New Anti Bullying Laws

The Fair Work Act 2009 (Cth) has been amended by the passing of the Fair Work Amendment Bill 2013 (Cth) (FWA).  The House of Representatives passed the Bill on 6 June 2013.

The Bill affects six (6) broad areas of workplace relations:

  1. family friendly arrangements;
  2. amend award objectives;
  3. changes to regular hours of work;
  4. permit holder’s accommodation and transport;
  5. functions of Fair Work Commission; and
  6. anti-bullying measures.

Anti-bullying measures

The Bill introduces new anti-bullying measures aimed at allowing workers who believe they are being bullied to apply to the Fair Work Commission (FWC) for assistance.

The measures have been introduced as part of the Government’s response to the House of Representative’s Standing Committee on Education and Employment report Workplace Bullying “We just want it to stop”.

Who is a worker?

Workplace Health and Safety Act 2011 (Cth) defined “worker” to include: an employee, contractor, subcontractor, outworker, apprentice or trainee and work experience student.  The FWA does not apply to volunteers and members of the Australian Defence Force.

What is bullying?

Bullying is behaviour of an individual or group of individuals which is repeated and unreasonable towards the worker or a group of workers and which creates a risk to health and safety.

Bullying does not include allocating work and providing fair and constructive feedback to employees, if done in a reasonable manner.

What powers does the FWC have?

Workers who have been bullied at work can apply to the FWC for an order to stop the bullying.  The FWC can make any order it considers appropriate to prevent a worker from being bullied at work.  Such orders may include:

  • for the specific behaviour to stop’
  • the employer to regularly monitor behaviour;
  • compliance with the employer’s workplace bullying policy;
  • providing information, support and training to workers; or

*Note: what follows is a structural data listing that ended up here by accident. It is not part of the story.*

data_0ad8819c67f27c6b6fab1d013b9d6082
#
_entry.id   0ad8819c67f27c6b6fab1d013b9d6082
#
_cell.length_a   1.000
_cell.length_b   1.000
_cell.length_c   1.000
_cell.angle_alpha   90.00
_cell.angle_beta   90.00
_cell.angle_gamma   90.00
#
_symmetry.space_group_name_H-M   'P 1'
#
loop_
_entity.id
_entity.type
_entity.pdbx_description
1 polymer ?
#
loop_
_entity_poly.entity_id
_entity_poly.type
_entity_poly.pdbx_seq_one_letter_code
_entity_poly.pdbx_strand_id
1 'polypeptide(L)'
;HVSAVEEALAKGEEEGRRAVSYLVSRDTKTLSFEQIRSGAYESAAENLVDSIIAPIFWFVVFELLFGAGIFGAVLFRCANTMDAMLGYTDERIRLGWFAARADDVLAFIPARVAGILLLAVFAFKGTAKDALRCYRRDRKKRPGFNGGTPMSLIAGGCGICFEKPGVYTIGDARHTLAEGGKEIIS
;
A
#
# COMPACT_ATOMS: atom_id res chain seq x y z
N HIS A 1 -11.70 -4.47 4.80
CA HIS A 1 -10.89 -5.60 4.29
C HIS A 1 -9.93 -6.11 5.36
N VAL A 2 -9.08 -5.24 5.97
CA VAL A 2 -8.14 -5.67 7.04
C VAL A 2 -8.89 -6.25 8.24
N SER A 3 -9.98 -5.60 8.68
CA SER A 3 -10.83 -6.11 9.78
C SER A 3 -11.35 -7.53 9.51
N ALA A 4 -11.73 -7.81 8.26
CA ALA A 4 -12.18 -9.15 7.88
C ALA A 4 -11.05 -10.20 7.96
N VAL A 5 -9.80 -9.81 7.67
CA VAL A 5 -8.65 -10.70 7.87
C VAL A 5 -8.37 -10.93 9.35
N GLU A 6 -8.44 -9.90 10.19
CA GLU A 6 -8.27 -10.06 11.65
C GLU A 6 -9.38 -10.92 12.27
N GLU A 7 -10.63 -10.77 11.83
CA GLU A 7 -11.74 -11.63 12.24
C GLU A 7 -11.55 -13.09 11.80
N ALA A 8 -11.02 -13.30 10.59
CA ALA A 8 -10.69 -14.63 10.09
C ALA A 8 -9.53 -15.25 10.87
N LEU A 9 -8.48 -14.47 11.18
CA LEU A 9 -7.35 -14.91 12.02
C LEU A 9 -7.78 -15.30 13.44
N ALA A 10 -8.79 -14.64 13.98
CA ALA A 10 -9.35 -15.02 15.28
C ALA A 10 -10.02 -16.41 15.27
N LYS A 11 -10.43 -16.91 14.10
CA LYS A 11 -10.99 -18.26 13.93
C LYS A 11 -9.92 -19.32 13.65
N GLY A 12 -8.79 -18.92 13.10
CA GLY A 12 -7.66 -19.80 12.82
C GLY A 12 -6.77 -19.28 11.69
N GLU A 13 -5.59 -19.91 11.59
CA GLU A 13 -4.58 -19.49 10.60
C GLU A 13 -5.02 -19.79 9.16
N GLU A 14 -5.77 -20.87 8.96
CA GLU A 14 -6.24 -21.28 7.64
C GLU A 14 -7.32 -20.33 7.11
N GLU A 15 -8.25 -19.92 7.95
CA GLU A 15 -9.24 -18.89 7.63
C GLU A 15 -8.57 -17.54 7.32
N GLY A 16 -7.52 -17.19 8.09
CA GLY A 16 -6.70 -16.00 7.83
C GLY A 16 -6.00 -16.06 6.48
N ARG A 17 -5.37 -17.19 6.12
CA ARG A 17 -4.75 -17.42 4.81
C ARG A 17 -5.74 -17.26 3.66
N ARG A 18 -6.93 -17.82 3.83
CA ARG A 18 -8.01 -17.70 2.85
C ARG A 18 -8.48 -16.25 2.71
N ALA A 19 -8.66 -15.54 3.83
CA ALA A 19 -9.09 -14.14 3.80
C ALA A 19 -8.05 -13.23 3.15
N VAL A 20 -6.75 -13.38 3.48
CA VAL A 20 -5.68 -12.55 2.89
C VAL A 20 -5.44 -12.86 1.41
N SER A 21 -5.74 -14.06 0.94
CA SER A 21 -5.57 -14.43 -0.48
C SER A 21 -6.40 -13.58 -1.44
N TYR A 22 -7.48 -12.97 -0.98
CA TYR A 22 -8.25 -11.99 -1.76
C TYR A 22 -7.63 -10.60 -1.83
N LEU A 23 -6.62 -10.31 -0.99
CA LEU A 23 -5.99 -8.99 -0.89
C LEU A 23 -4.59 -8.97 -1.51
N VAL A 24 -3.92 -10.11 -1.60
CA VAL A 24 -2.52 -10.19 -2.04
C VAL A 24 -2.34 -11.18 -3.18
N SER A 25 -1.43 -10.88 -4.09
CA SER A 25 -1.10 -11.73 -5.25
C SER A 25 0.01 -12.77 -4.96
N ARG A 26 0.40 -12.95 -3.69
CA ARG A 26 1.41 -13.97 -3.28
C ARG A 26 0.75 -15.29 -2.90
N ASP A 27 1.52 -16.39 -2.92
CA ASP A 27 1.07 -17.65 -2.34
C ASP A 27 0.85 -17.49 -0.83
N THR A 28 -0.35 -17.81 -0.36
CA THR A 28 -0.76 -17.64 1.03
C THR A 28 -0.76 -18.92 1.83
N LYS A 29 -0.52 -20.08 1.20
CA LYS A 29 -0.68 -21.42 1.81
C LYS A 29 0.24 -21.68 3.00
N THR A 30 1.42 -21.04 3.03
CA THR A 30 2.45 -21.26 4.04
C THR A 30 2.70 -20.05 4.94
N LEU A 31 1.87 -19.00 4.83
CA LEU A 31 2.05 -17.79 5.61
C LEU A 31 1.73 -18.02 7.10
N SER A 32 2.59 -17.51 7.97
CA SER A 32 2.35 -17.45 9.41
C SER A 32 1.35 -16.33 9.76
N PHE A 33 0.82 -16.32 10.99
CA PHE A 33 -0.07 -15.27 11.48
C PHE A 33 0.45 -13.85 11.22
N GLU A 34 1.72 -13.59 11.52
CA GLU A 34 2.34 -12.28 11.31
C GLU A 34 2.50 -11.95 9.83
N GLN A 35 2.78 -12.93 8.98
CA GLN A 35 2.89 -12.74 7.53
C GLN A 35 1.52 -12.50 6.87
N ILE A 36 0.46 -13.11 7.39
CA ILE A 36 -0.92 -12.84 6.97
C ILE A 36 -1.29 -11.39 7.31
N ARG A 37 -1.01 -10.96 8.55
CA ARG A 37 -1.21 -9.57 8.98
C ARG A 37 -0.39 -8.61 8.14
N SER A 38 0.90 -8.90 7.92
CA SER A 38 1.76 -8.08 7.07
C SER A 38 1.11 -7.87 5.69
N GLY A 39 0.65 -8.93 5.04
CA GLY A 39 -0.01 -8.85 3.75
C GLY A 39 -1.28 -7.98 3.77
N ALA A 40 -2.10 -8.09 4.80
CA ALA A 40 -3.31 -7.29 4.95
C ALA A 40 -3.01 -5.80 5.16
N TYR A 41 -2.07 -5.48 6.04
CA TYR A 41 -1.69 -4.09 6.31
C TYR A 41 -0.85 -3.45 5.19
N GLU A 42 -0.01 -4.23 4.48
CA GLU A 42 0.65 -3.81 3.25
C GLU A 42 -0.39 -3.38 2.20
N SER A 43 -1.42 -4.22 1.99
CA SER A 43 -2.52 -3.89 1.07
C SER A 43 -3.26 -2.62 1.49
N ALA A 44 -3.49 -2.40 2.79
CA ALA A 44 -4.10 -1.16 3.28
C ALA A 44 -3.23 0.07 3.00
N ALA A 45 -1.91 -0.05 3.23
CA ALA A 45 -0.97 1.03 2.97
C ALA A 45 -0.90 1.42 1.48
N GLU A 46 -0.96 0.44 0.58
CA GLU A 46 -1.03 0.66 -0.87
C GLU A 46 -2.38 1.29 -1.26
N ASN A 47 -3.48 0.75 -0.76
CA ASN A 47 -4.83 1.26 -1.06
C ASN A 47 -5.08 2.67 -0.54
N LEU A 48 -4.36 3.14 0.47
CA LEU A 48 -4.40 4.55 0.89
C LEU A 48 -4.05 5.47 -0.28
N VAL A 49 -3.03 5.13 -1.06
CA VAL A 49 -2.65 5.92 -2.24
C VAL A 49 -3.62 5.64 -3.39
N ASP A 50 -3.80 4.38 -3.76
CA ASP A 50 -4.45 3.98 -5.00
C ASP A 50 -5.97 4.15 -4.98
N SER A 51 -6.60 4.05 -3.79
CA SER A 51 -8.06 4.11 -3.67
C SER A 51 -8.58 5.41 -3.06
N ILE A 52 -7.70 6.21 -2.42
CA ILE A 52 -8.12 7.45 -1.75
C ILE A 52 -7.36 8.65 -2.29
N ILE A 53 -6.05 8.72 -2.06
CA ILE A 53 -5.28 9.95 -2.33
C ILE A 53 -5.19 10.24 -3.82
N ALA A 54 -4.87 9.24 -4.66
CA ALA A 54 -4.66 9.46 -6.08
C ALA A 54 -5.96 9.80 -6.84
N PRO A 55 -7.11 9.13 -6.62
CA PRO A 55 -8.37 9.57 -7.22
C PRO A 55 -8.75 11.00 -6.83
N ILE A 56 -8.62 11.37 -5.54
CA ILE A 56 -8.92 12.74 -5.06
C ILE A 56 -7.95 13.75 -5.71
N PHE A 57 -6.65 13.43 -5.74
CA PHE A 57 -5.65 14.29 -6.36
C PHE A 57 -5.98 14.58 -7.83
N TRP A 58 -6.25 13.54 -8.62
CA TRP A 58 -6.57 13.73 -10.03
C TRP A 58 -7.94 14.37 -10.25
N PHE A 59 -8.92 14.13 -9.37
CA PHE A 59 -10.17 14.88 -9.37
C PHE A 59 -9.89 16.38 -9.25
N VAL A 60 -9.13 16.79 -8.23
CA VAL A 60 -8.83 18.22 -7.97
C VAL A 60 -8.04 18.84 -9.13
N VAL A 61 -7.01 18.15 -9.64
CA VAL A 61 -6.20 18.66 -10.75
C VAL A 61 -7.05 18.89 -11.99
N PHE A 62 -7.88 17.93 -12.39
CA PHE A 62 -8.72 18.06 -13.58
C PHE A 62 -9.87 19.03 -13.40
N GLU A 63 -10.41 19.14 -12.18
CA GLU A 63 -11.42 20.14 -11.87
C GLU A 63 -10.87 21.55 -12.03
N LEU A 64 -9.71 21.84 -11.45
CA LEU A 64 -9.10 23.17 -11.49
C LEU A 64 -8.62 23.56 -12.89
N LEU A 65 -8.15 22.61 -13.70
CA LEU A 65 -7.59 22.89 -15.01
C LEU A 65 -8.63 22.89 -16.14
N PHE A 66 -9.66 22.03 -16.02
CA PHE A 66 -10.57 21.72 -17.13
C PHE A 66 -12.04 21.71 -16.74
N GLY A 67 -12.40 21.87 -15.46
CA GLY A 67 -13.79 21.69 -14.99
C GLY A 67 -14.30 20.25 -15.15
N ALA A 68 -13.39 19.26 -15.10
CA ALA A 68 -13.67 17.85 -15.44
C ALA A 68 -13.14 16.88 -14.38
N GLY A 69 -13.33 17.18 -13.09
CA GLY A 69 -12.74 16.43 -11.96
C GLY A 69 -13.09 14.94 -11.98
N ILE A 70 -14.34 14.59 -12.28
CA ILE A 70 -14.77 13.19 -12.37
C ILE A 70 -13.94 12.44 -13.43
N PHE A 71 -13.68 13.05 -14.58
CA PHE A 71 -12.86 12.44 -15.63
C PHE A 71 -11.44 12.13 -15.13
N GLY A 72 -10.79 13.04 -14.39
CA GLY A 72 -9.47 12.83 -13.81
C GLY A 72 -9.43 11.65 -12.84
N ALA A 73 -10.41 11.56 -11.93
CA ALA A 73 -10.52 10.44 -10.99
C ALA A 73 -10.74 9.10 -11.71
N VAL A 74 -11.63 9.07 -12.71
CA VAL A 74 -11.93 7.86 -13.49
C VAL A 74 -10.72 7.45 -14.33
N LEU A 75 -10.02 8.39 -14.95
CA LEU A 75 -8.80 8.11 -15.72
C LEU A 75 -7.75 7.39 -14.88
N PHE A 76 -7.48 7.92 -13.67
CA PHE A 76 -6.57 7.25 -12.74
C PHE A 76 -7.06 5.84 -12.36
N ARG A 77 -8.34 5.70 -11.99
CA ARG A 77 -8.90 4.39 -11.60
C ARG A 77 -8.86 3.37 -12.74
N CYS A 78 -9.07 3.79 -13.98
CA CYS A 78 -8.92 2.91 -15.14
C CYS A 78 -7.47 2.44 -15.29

• reviewing the employer’s workplace bullying policy.

Who is liable?

Orders can be made against the employer, co-workers and/or visitors to the workplace.

What if the order is breached?

Contravention of a FWC order could result in a fine of up to $A10,200.00

When do the provisions take effect?

The anti-bullying measures take effect from 1 January 2014.

What should employers do?

Employers should promptly take all reasonable steps necessary to prevent worker(s) from being bullied.

Links and legislative references

Read the full text of the act here:

Explanatory Memorandum (To Bill)

Fair Work Amendment Bill 2013 (Cth)

Fair Work Act 2009 (Cth)

Workplace Health and Safety Act 2011 (Cth)

Workplace Bullying “We just want it to stop” (Report)

Further information

If you are an employer needing further information about the reforms and how they may affect your business, please contact us for an obligation free and confidential discussion.

Malcolm Burrows Lawyer BrisbaneMalcolm Burrows B.Bus.,MBA.,LL.B.,LL.M.,MQLS.
Legal Practice Director
Telephone: (07) 3221 0013
Fax: (07) 3221 0031
Mobile: 0419 726 535
e: mburrows@dundaslawyers.com.au

Disclaimer

This article contains general commentary only.  You should not rely on the commentary as legal advice.  Specific legal advice should be obtained to ascertain how the law applies to your particular circumstances.

Dundas Lawyers
Street Address Suite 12, Level 9, 320 Adelaide Street Brisbane QLD 4001

Tel: 07 3221 0013

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